Lester was determined not to let the world forget this tragic chapter of the Pacific War, although he had long forgiven the Japanese. His lawsuit against Mitsui was dismissed as the U.S. court found that POWs’ claims had been waived by the 1951 Peace Treaty.

But since money was not his goal, he did not stop. In fact, it was through his quest for justice and reconciliation that Lester made many Japanese friends. I witnessed Lester and his wife Betty develop a beautiful friendship with Japanese Ambassador to the U.S. Mr. Ichiro Fujisaki and Mrs. Fujisaki. He dearly loved the Japanese exchange student who stayed at his home. He spoke to thousands of Japanese young people and enjoyed every opportunity to do so. His memoir was translated into Japanese by a group of English teachers in Japan who listened to his speech and were touched by his humanity.

The only thing I regret was that Lester did not receive much support from his own government. Having read the Mitsubishi Materials’ inscription and realized its significance, I asked the U.S. Embassy in Tokyo if Ambassador (Caroline) Kennedy could attend the unveiling ceremony. After all, there was not a single memorial built by the Japanese government for the American POWs who died in Japan.

But the Embassy told me that not only could Ambassador Kennedy not attend but also it could not send anyone to represent the U.S. government.

It was widely reported that Ambassador Kennedy worked very hard to pave the way for President Obama’s visit to Hiroshima.

Candidate Obama compared his campaign to the Bataan Death March and never apologized. This could have been the opportunity for the Obama administration to pay respect to POWs. And it would have encouraged other companies to come forward.

Shortly before his passing, Lester read a piece in the Washington Post that praised Ambassador Kennedy for her effort for reconciliation. He sent a letter to the paper writing in part:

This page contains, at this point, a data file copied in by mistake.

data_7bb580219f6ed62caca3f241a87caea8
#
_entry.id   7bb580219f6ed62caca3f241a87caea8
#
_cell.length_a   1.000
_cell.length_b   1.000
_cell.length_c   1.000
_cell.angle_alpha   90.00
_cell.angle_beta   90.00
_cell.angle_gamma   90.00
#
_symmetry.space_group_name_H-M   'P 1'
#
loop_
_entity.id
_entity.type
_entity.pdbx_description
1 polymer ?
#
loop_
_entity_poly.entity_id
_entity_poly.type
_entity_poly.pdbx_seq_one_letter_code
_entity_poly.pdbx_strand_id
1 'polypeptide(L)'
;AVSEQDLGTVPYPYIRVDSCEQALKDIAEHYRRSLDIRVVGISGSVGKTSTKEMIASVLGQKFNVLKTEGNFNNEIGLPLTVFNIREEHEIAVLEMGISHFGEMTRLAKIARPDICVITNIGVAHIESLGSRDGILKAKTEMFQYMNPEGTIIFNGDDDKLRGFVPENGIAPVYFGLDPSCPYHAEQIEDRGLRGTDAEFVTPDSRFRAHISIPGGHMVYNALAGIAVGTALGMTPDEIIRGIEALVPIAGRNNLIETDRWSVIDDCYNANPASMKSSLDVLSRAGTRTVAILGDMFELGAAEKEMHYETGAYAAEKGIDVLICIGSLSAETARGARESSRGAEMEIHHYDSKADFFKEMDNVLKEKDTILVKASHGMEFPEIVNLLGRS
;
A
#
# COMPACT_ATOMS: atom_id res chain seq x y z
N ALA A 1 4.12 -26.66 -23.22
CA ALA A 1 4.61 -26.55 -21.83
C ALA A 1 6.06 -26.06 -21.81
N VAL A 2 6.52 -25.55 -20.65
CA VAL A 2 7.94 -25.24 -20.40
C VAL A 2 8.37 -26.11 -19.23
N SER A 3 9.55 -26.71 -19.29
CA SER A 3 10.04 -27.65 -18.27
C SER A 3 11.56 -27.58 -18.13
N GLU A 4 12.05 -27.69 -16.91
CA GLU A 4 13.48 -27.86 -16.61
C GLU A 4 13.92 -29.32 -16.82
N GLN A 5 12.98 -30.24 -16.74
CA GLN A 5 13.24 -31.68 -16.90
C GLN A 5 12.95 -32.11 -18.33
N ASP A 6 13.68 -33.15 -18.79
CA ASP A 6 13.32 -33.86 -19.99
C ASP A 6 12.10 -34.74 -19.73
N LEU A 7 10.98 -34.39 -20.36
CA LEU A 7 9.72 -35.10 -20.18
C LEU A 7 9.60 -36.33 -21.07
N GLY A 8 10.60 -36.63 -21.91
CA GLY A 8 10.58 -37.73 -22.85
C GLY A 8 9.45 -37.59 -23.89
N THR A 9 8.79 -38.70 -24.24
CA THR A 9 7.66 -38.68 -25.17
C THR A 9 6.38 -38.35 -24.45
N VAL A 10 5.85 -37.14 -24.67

As the last Commander of the American Defenders of Bataan and Corregidor, a recognized military organization of former POWs of the Japanese during WWII, I myself as well as our members have been working for reconciliation for many years.

I wish Ambassador Kennedy had supported our effort in seeking reconciliation with those Japanese companies that enslaved us. Most of the companies have not acknowledged their involvement in POW forced labor, much less apologized. So far only one company, Mitsubishi Materials, has come forward and apologized to the American POWs.

I was pleased that Ambassador Kennedy visited Hiroshima and Nagasaki and paid respect to the victims of the end of this tragic war. I wish Ms. Kennedy had also paid tribute to those American POWs who died in Japan as forced laborers.

The letter was never published. But Lester would not live his life with bitterness. In our last exchange ten days before his passing we wrote to each other:

As you did so many times when you faced adversities in your life, I am confident that you two remain positive and live in the present and enjoy everything.  Love, Kinue

You are right… just another hurdle in my life of living. I must realize I am 96 years old, and that is already way beyond the most. It is the unknown that gets me.  Love, Lester

Dr. Lester Tenney will be missed by many Japanese friends he made.

Kinue Tokudome is the founder and director of US-Japan Dialogue on POWs.